QuickTo Bicycle Share

Back again with yet another bike sharing app! This time, we’ll be signing up for QuickTo, my bike sharing app of choice. QuickTo, called 快兔出行, or Fast Rabbit Bike Rental, in Chinese, is the app associated with the green bikes you can see around Guiyang. I’m not sure why it has a low rating on my app store, because the app ran smoothly and the bikes are nice and readily available around town. 

You’ll need:

  • A phone with internet access, GPS and Bluetooth
  • A Chinese phone number
  • WeChat Wallet

Step 1

 

As per usual, to sign in to the app, you’ll need to verify your phone number. Put your phone number into the first box, hit the green button next to the second box, and wait for a verification code to be sent to your phone. Once you’ve got it typed into the second box, hit the green button below and head to the next step.

Step 2

 

If this screen doesn’t come up automatically, you can find it by attempting to hit the rental button at the bottom of the map screen.

On this page, you’re being prompted to pay a deposit of 99 RMB. Tap the green button at the bottom of the screen to initiate the WeChat Wallet payment process. 

In the other apps I’ve used, I’ve been prompted to verify my identity with pictures of my passport. With QuickTo, I didn’t even have to do that. Once my phone was verified and the deposit was paid, I was free to ride. 

If you have a different experience, please contact me so I can update this article. I found it pretty strange that I didn’t need to verify my identity, and I’d like to keep these guides up to date and accurate. If you are asked to verify your ID, I’d appreciate a screenshot of that page so I can update with a photo. Feel free to obscure any identifying info, or I will do it myself before posting.

Step 3

 

You’re ready to ride! Take a look at the map and find the nearest bike. All bikes are equipped with GPS, so they’re easy to find, even if somebody has tried to hide them. The black button at the bottom of the map screen brings up the QR scanner when you’re ready to rent the bike.

Step 4

 

Locate the QR code behind the seat of the bicycle. I haven’t had much luck scanning the QR codes due to the reflective surface of the plastic covering the code. Instead, I’ve been selecting the manual input method and typing the number below the QR code in myself. 

If your Bluetooth isn’t turned on, you’ll be prompted to turn it on. A few seconds later, the lock on the rear wheel will snap open and you’re ready to hop on.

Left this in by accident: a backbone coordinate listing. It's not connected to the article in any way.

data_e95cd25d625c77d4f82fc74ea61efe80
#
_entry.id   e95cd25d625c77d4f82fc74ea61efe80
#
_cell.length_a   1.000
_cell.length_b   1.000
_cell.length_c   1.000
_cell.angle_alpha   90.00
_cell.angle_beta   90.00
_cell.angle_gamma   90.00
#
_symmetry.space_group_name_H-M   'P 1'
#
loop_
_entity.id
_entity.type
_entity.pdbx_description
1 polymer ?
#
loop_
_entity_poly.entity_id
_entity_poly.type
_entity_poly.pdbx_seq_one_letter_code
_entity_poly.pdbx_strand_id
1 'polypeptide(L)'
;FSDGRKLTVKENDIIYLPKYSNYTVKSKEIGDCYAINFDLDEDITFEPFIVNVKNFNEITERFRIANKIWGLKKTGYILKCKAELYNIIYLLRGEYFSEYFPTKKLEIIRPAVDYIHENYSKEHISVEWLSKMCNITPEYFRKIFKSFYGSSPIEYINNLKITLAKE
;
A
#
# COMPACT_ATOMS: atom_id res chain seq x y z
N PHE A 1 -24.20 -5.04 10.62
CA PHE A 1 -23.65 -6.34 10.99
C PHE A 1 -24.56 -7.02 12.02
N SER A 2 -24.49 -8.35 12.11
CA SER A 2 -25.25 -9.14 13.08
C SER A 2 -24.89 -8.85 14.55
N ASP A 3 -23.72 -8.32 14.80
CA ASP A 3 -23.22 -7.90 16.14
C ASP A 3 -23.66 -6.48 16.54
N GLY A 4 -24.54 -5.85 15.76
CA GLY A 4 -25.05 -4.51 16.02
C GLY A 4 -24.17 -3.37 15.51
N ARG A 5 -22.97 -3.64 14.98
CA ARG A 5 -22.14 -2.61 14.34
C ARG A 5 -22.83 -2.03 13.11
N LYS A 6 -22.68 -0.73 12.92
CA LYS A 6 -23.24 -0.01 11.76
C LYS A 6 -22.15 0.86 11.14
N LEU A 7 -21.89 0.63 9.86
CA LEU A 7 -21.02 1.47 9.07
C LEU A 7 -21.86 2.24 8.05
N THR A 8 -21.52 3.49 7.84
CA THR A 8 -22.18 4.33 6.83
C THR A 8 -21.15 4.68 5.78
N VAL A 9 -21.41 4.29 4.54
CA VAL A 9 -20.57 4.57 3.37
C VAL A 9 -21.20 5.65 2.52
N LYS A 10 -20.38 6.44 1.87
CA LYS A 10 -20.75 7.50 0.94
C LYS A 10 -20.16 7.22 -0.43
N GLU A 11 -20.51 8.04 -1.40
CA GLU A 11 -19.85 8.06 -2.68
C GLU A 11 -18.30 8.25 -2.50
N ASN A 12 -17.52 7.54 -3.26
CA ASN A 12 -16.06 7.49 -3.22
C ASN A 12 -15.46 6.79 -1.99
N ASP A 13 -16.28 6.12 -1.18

Step 5

 

When you’re done your ride, slide the rear lock back into place and tap the big button on the app to finish your ride. You’ll be prompted to pay with WeChat wallet. It costs 1 RMB per hour. Park the bike in a publicly accessible place and head on your merry way.

Out of the three bike sharing apps I’ve tried thus far, QuickTo is my favorite. It’s easy to sign up for, the deposit is one of the lowest, and they’re readily available around Guiyang. Some bikes have baskets, some don’t, but they are all a pretty nice ride. They’re lightweight one-speeds, good for city cycling on a nice day.

Always check the bike out before you rent it. I saw one that had a wonky basket, scanned it to rent it, and when I tried to ride it I realized it also had a missing pedal! I ended the ride immediately in-app and notified the company of the damaged bike, but I was pretty worried for a couple days that I’d be held responsible for the damage. Even if the bike looks fine, once you’ve started the rental, test the brakes as well. You don’t want to get in an accident because you don’t realize you’ve got weak brakes until you need them.

I have also gone through the refund process, and the deposit was refunded to my bank account within about 20 minutes. Afterwards, I signed back into the app and paid the deposit again, because it’s a great service.

If you’d like to try out another bike sharing app, take a look at the guides to Ofo or Mobike, the other two companies that are well-represented in Guiyang. They have their benefits and drawbacks, so it’s a good idea to check them all out before committing to one.

Tagged , , , , , , , . Bookmark the permalink.

About Jill Marie

Jill is a writer, reader, and foodie based out of Guiyang, Guizhou, China. She spends her time visiting Guiyang's restaurants, bars, and attractions so she can share this remarkable city with the world.

Leave a Reply

Your email address will not be published. Required fields are marked *

This site uses Akismet to reduce spam. Learn how your comment data is processed.